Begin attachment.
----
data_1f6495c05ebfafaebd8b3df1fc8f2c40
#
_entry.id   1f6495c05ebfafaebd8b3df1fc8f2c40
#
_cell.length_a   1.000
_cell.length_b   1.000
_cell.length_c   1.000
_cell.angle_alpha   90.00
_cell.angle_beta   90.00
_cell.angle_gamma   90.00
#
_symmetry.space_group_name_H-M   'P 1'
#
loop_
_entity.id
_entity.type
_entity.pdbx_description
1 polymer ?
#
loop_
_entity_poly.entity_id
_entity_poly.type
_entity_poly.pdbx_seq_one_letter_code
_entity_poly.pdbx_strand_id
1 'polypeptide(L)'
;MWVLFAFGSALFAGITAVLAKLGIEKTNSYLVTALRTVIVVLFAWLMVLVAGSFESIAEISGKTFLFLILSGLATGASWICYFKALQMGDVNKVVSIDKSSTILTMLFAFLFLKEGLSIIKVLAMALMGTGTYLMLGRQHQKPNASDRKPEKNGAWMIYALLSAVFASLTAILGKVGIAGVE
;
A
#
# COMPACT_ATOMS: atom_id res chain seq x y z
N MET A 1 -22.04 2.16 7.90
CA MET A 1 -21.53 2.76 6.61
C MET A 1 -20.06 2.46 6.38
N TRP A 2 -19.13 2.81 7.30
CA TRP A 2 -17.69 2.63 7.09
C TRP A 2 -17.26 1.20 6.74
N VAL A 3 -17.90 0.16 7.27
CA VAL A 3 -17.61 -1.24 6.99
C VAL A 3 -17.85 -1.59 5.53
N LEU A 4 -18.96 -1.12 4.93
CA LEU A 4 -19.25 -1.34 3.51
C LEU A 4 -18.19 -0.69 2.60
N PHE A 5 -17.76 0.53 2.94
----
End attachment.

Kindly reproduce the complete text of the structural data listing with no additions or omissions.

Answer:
data_1f6495c05ebfafaebd8b3df1fc8f2c40
#
_entry.id   1f6495c05ebfafaebd8b3df1fc8f2c40
#
_cell.length_a   1.000
_cell.length_b   1.000
_cell.length_c   1.000
_cell.angle_alpha   90.00
_cell.angle_beta   90.00
_cell.angle_gamma   90.00
#
_symmetry.space_group_name_H-M   'P 1'
#
loop_
_entity.id
_entity.type
_entity.pdbx_description
1 polymer ?
#
loop_
_entity_poly.entity_id
_entity_poly.type
_entity_poly.pdbx_seq_one_letter_code
_entity_poly.pdbx_strand_id
1 'polypeptide(L)'
;MWVLFAFGSALFAGITAVLAKLGIEKTNSYLVTALRTVIVVLFAWLMVLVAGSFESIAEISGKTFLFLILSGLATGASWICYFKALQMGDVNKVVSIDKSSTILTMLFAFLFLKEGLSIIKVLAMALMGTGTYLMLGRQHQKPNASDRKPEKNGAWMIYALLSAVFASLTAILGKVGIAGVE
;
A
#
# COMPACT_ATOMS: atom_id res chain seq x y z
N MET A 1 -22.04 2.16 7.90
CA MET A 1 -21.53 2.76 6.61
C MET A 1 -20.06 2.46 6.38
N TRP A 2 -19.13 2.81 7.30
CA TRP A 2 -17.69 2.63 7.09
C TRP A 2 -17.26 1.20 6.74
N VAL A 3 -17.90 0.16 7.27
CA VAL A 3 -17.61 -1.24 6.99
C VAL A 3 -17.85 -1.59 5.53
N LEU A 4 -18.96 -1.12 4.93
CA LEU A 4 -19.25 -1.34 3.51
C LEU A 4 -18.19 -0.69 2.60
N PHE A 5 -17.76 0.53 2.94